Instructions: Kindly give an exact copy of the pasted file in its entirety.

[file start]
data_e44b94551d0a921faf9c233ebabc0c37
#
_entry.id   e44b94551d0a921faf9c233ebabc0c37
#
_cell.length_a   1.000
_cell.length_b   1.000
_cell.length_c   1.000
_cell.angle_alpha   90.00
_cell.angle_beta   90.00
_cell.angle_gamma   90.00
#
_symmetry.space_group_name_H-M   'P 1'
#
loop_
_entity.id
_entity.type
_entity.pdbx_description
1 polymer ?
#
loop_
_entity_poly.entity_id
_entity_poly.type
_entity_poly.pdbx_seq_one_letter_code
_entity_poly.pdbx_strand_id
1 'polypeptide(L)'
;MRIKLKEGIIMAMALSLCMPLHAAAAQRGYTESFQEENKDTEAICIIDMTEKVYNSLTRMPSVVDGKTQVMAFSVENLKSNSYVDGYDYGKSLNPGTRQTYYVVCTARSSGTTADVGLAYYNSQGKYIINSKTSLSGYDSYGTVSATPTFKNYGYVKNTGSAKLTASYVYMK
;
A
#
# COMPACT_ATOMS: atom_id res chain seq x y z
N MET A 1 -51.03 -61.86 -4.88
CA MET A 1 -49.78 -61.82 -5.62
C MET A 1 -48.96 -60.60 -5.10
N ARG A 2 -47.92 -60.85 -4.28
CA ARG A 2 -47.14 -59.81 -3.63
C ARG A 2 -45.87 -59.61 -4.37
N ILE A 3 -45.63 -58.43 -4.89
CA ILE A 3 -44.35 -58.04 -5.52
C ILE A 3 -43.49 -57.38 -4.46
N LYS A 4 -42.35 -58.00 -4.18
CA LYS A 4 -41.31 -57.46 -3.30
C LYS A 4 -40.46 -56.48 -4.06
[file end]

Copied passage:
data_e44b94551d0a921faf9c233ebabc0c37
#
_entry.id   e44b94551d0a921faf9c233ebabc0c37
#
_cell.length_a   1.000
_cell.length_b   1.000
_cell.length_c   1.000
_cell.angle_alpha   90.00
_cell.angle_beta   90.00
_cell.angle_gamma   90.00
#
_symmetry.space_group_name_H-M   'P 1'
#
loop_
_entity.id
_entity.type
_entity.pdbx_description
1 polymer ?
#
loop_
_entity_poly.entity_id
_entity_poly.type
_entity_poly.pdbx_seq_one_letter_code
_entity_poly.pdbx_strand_id
1 'polypeptide(L)'
;MRIKLKEGIIMAMALSLCMPLHAAAAQRGYTESFQEENKDTEAICIIDMTEKVYNSLTRMPSVVDGKTQVMAFSVENLKSNSYVDGYDYGKSLNPGTRQTYYVVCTARSSGTTADVGLAYYNSQGKYIINSKTSLSGYDSYGTVSATPTFKNYGYVKNTGSAKLTASYVYMK
;
A
#
# COMPACT_ATOMS: atom_id res chain seq x y z
N MET A 1 -51.03 -61.86 -4.88
CA MET A 1 -49.78 -61.82 -5.62
C MET A 1 -48.96 -60.60 -5.10
N ARG A 2 -47.92 -60.85 -4.28
CA ARG A 2 -47.14 -59.81 -3.63
C ARG A 2 -45.87 -59.61 -4.37
N ILE A 3 -45.63 -58.43 -4.89
CA ILE A 3 -44.35 -58.04 -5.52
C ILE A 3 -43.49 -57.38 -4.46
N LYS A 4 -42.35 -58.00 -4.18
CA LYS A 4 -41.31 -57.46 -3.30
C LYS A 4 -40.46 -56.48 -4.06